20/12/1866 – Southern Reporter – Marriages – At Westbarns, Dunbar on 13th Inst, by the Rev D. McCorquodale, Belhaven, Mr Thomas Couper, engineer, Dundee to Isabella Agnes Coltman only daughter of the late James Hillcoat, brick and tile maker, Linthill, Berwickshire
Below – 1871 – Scotland Census – although the link below refers to the Pertue family, this appears to be a translation error and the family are called Virtue
|Estimated birth year:||abt 1837|
|Spouse’s name :||Ann Pertue|
|Mother’s name:||Margaret Pertue|
|Where born:||Coldingham, Berwick|
|Address:||Linthill Farm Cottage Brickworks|
|Occupation:||Brick & Tile Maker Employing 4 Men & One Boy|
|Household schedule number:||172|
11/04/1876 – Berwickshire News and General Advertiser – County of Berwickshire – Billie Estate – To be let. Linthill Brick and Tile Works in the parish of Eyemouth with the dwelling houses, sheds, kiln and other buildings and erections, all as presently possessed by Thomas Armatage with entry to the same at Martinmas 1876.
Below – 24/10/1876 – Berwickshire News and General Advertiser – Linthill Brick and Tile Works, Eyemouth roup.
Below – 1891 – Scotland Census.
|Estimated birth year:||abt 1878|
|Father’s name:||William Cockburn|
|Mother’s name:||Agnes Cockburn|
|Where born:||Coldingham, Berwickshire|
|Household schedule number:||234|
Below – 1898 – Linthill Tileworks, Eyemouth. – Disused.
04/01/1904 – Berwickshire News and General Advertiser dated 12/01/1904 – Thomas Armatage, Butcher, Eyemouth died at the age of 67. ( Is this the same Thomas Armatage who owned the Linthill Brick and Tile Works in 1876?)
Below – 1906 – Linthill Tileworks, Eyemouth. – Disused.
Below – In October 2016, I visited the Ayton Community Hall and took the following photos of fingerprints and boot marks which have been imprinted on the bricks while they dried on the ground after being moulded and prior to being fired in the kiln.
Below – A worn brick in the Community Hall wall and confirms the bricks were cored or holed.
Below – The Community Hall depicting the side which has the inscribed brick and the brick with the fingerprints (All 4 boot printed bricks are on the other sidewall)
Below – The neighbouring building appears also to be built with the same Linthill brick. This was the local bakers originally and was also at one time owned by the Armatage family who also owned the Linthill Brick and Tile Works at one period in time. The walls appear to be double skinned bricks and every 5th course the bricks are turned 90 degrees so the header faces out and bonds the wall together.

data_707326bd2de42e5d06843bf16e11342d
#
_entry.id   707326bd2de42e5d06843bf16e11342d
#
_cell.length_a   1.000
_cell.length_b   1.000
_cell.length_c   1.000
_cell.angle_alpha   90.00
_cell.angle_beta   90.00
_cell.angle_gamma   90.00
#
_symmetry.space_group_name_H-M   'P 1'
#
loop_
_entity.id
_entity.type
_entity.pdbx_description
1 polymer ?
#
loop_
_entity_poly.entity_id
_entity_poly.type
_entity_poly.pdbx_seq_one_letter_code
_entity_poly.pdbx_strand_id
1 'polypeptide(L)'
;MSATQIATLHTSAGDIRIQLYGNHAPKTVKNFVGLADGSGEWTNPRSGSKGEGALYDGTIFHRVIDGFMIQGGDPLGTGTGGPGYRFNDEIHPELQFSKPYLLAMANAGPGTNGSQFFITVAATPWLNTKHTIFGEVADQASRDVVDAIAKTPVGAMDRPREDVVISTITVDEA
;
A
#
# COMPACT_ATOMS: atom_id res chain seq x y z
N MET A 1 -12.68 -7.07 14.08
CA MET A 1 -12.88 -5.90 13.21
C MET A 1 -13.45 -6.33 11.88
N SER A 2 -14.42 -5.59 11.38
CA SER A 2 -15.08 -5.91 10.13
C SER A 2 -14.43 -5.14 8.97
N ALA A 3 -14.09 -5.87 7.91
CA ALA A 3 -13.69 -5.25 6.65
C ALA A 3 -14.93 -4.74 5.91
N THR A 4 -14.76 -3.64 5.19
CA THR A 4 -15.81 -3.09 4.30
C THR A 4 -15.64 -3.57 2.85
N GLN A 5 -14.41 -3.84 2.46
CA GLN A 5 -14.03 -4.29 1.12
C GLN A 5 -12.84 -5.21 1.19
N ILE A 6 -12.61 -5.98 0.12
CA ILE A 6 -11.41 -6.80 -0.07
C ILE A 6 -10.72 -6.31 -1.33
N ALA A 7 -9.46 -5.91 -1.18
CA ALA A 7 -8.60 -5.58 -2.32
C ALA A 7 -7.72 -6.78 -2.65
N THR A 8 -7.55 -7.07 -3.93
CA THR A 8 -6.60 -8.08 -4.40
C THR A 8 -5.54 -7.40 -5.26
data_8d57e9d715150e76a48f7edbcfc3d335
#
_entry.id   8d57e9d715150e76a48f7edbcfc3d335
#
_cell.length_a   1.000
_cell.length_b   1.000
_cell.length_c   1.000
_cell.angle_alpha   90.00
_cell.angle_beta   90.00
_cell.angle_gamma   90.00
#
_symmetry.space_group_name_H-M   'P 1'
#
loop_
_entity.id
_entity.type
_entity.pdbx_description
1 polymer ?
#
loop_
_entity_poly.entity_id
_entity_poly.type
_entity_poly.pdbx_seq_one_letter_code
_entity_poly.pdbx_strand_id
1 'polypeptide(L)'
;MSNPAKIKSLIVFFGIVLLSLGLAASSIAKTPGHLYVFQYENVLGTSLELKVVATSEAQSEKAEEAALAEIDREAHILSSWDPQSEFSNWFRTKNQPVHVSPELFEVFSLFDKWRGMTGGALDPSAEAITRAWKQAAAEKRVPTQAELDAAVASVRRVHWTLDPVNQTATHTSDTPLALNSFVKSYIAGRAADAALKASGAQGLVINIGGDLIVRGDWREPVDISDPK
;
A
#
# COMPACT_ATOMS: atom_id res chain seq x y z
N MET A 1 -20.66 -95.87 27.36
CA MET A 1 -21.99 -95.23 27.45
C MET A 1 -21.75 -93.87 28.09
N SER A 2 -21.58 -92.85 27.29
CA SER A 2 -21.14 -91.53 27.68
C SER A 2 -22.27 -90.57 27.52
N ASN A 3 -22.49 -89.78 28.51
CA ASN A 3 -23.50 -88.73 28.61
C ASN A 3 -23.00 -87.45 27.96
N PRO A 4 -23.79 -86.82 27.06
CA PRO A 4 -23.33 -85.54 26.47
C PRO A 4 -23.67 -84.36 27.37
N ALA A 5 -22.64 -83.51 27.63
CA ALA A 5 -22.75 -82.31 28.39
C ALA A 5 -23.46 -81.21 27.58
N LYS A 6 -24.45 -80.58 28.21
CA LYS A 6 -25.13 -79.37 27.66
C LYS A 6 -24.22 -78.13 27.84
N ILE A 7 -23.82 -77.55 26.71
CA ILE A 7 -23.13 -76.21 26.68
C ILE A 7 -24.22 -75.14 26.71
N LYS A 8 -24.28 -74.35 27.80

The current owners of the bakery had recently knocked down part of an adjoining building which was also built from the same brick as the bakehouse and therefore presumably Linthill bricks. They kindly donated the following 3 bricks which I believe were manufactured at the Linthill Brick and Tile Works ( photos to appear later).
Below – These four bricks were kindly donated by Ian Stebbing. They formed part of a stable adjoining a house in the middle of Eyemouth and are believed to have been manufactured at the Linthill Works. The 2 on the left show their stretcher faces and the 2 on the right show the normal bed face.
The following photos are of the Eyemouth Viaduct.
This viaduct was originally opened on 13 April 1891 to carry the privately-promoted Eyemouth Railway across the Eye Water into Eyemouth. Severe flooding in August 1948 caused grave damage to the structure, including severe foundation-scouring and the collapse of the central pier. New concrete foundations were laid and new cutwaters added as part of the reconstruction before the line was re-opened on 29 June 1949. The line closed to traffic on 5 February 1962.
It is believed the original piers were made from Linthill brick. Certainly they have the exact same appearance as those used to build the Ayton Village Hall. The bricks used to construct the viaduct were also the holed or cored variety but for added strength, every 2nd course was used to bond the course below by laying them with the headers facing outwards.
Below – the photo on the right shows the pier that was rebuilt after the flood damage to the fore.
Below – The steel pilings as depicted in the photo above were manufactured by the Cargo Fleet Ironworks Middlesborough – Graces Guide
I believe the BSP stands for British Steel Piling Co Ltd – Graces guide
Larssen appears to be a form of steel piling made by the South Durham Steel and Iron Company which was affiliated to the Cargo Fleet Iron Works – Graces guide